Provided by: slice_1.3.8-11_all bug


       Slice -- Extract pre-defined slices from an ASCII file


       slice [-v] [-y outputpolicy] [-o
       sliceterm:outputfile[@chmodcmd][#outputpolicy] ..]  [inputfile]

       slice [-V] [-h]


       1.3.8 (10-Feb-2002)


   Input Principle
       The slice program reads inputfile (or from STDIN if inputfile is not
       given or equal ``"-"'') and divides its already prepared ASCII contents
       into possibly overlapping areas, called slices.   These slices are
       determined by enclosing blocks defined by begin and end delimiters
       which have to be already in the file. These block delimiters use the

         [NAME: ... :NAME]

       or alternatively (if there is no misinterpretation possible, i.e. no
       overlapping or stacked slices)

         [NAME: ... :]

       The NAME identifier has to match against the regular expression
       ``"[_A-Z0-9]+"'', i.e. NAME is a string consisting only of uppercase
       letters, digits or underscore characters.

       There can be as many such slice definitions as you like and there can
       be more than one slice with the same name. The resulting slice is the
       union of all equal named slices. Actually use this to spread a big
       slice over disjunct peaces of inputfile.

   Output Selection Scheme
       The final output data gets calculated by a slice term consisting of
       slice names and set theory operators. The following syntax is
       recognized (in order of LR(1) grammar parsing) for slice terms:

       SLICE_TERM ::= "NAME"
           The slice NAME itself. This name has to match against the regex
           ``"[_A-Z0-9*{}]+"''. Here two cases are possible: "NAME" is either
           a plain slice name consisting only of uppercase letters, digits or
           an underscore character. Or it is a wildcarded slice name indicated
           by an asterisk character.

           The first variant just expands to the union of all slices named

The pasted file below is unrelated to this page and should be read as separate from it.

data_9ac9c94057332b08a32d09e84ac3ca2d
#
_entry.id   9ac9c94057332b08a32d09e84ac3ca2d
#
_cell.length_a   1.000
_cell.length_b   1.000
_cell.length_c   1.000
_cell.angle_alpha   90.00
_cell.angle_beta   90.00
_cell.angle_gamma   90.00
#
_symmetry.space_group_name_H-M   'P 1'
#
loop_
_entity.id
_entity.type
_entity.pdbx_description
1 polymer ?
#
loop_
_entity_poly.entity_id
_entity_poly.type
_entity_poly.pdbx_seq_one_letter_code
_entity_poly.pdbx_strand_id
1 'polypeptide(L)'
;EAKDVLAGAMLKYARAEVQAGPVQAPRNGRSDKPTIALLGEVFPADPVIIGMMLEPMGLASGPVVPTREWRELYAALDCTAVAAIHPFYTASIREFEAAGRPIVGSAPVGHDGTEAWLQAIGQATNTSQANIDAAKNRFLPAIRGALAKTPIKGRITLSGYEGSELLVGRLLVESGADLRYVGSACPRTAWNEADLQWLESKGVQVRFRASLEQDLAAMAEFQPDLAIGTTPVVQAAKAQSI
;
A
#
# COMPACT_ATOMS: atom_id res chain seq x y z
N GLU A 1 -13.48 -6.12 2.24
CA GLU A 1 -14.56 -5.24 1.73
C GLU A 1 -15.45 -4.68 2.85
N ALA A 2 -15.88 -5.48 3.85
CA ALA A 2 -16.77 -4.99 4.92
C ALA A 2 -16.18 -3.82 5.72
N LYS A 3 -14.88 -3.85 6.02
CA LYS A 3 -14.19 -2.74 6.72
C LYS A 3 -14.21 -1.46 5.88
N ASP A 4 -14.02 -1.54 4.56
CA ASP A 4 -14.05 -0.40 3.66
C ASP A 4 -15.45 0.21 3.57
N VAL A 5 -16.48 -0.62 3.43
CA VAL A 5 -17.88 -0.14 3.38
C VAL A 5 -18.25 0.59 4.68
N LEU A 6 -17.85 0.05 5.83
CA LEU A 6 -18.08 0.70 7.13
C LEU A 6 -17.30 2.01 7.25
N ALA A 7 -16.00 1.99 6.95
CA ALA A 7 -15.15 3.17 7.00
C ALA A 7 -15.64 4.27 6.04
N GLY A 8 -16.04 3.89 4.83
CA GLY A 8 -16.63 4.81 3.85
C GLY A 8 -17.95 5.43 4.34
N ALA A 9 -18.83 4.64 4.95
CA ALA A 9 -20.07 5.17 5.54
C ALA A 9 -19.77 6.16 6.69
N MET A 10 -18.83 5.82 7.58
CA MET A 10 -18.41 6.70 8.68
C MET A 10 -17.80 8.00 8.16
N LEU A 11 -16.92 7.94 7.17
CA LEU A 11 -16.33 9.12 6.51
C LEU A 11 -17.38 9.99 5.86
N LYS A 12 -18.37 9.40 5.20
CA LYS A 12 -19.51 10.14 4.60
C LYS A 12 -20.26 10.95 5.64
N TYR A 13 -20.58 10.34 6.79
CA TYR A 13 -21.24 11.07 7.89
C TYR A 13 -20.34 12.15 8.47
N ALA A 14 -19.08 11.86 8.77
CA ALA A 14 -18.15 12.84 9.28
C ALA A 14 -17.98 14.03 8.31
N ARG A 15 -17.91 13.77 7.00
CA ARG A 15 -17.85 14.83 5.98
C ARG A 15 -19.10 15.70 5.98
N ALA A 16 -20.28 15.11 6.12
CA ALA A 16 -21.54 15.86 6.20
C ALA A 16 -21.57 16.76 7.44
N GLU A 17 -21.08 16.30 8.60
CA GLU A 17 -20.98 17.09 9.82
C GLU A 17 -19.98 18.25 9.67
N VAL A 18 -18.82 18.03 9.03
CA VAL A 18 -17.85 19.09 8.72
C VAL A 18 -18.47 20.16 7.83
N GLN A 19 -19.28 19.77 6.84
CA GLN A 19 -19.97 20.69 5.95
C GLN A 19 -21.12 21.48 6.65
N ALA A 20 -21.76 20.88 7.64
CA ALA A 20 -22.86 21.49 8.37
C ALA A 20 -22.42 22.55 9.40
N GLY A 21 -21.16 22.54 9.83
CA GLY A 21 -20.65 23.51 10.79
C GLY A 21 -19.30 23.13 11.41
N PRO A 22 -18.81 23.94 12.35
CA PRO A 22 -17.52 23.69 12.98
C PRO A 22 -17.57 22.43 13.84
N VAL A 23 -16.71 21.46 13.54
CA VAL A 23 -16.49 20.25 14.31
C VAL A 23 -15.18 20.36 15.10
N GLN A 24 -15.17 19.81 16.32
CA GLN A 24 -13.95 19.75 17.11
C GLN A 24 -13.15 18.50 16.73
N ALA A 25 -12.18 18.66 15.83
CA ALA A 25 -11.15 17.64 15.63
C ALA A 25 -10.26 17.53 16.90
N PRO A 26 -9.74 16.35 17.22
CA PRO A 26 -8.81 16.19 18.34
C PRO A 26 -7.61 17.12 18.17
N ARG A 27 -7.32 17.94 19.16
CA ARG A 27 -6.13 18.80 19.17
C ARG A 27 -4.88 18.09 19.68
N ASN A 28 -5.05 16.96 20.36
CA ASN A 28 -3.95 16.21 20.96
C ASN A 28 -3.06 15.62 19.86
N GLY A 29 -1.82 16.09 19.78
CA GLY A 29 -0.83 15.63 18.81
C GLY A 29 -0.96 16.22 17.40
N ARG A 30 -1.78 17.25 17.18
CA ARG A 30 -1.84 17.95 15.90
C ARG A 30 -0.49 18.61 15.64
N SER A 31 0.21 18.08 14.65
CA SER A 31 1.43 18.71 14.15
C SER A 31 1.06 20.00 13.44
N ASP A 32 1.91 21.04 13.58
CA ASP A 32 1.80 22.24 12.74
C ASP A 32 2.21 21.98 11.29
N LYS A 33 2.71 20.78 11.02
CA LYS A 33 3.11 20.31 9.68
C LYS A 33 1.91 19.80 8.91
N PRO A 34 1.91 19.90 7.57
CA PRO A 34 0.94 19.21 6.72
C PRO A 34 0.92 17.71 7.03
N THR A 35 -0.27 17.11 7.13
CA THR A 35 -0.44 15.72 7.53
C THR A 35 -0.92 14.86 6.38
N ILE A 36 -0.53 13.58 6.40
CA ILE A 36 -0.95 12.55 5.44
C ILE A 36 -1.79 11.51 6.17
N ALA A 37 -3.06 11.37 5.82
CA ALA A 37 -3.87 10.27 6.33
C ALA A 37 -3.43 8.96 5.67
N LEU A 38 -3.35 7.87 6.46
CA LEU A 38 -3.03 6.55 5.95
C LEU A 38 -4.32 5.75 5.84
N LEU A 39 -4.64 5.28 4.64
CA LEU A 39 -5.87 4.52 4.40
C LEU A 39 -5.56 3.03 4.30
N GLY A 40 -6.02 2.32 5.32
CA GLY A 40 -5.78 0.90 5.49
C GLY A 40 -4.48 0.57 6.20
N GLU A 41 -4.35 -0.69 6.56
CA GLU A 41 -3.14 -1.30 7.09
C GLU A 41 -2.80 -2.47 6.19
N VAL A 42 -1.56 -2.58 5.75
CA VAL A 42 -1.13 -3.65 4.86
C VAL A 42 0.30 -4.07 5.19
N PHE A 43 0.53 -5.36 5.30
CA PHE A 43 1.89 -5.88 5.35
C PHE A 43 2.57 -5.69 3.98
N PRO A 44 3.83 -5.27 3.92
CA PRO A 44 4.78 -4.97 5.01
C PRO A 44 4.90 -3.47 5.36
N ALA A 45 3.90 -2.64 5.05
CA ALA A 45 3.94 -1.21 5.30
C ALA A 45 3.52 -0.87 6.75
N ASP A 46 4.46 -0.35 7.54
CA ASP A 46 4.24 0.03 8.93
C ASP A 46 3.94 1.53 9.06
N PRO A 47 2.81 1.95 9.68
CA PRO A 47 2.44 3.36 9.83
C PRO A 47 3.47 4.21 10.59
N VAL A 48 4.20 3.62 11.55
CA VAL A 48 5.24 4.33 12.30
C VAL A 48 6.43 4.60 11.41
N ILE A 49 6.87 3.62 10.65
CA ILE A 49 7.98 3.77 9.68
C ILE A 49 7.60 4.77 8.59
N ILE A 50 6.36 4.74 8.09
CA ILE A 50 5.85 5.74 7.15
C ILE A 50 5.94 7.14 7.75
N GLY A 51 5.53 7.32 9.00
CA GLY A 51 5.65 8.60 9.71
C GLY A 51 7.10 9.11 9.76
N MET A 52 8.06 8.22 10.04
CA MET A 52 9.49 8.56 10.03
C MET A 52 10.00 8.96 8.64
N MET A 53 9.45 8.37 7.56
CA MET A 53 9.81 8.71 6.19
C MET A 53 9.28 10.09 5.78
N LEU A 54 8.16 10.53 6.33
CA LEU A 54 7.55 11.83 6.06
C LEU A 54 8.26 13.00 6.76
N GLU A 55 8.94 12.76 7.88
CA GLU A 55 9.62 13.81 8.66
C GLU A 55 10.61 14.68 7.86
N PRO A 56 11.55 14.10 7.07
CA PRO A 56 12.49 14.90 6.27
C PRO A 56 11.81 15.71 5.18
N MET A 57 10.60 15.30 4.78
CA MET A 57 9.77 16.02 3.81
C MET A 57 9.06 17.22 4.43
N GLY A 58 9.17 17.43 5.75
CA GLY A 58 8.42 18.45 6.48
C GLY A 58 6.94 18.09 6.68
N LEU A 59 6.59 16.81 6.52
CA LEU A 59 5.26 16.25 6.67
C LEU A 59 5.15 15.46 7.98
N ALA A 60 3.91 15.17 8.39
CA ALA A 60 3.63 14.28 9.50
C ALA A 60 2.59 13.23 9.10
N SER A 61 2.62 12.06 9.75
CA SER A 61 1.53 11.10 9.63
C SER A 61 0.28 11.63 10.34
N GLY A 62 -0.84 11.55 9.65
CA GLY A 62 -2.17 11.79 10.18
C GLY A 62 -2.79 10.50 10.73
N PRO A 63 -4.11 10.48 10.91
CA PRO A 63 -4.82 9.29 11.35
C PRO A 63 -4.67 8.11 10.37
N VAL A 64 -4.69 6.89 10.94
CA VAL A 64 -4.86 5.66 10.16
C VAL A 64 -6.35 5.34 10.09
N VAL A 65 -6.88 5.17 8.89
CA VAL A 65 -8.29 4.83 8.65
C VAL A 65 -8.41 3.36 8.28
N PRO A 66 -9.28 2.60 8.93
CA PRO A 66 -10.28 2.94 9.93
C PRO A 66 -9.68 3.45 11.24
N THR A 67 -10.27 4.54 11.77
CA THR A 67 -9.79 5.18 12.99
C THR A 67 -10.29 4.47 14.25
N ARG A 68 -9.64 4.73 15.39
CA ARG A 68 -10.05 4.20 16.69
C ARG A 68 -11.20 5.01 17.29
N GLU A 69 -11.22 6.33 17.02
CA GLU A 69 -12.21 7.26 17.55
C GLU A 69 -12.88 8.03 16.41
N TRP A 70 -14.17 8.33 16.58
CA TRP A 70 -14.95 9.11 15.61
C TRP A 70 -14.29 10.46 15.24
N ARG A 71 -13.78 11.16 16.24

exactly "NAME".  The second variant expands to the union of all
           slices which match against the wildcard pattern "NAME". Here the
           asterisk has the semantical meaning of none or any number of
           characters.  There is one special case, when the asterisk is
           immediately followed by characters enclosed within braces, it means
           none or any number of characters, but not this sequence of

       SLICE_TERM ::= "!NAME" | "~NAME"
           The complement of slice NAME (i.e. ALL\NAME).

           In formula: {x in ALL: x not in NAME}

       SLICE_TERM ::= "NAME1xNAME2", "NAME1^NAME2"
           The exclusive-or relation between slice NAME1 and slice NAME2. In
           set theory also called symmetric difference:
           (NAME1uNAME2)\(NAME1nNAME2) or alternatively

           In formula: {x in ALL: (x in NAME1 or x in NAME2) and not (x in
           NAME1 and x in NAME2)}.

       SLICE_TERM ::= "NAME1\NAME2", "NAME1-NAME2"
           The difference of slice NAME1 and slice NAME2, i.e. NAME1 minus

           In formula: {x in ALL: x in NAME1 and x not in NAME2}

       SLICE_TERM ::= "NAME1nNAME2" | "NAME1%NAME2"
           The intersection of slice NAME1 and slice NAME2.

           In formula: {x in ALL: x in NAME1 and x in NAME2}

       SLICE_TERM ::= "NAME1uNAME2", "NAME1+NAME2"
           The union of slice NAME1 and slice NAME2.

           In formula: {x in ALL: x in NAME1 or x in NAME2}

       SLICE_TERM ::= "(" SLICE_TERM ")"
           A grouped slice term. Use this to force a different order of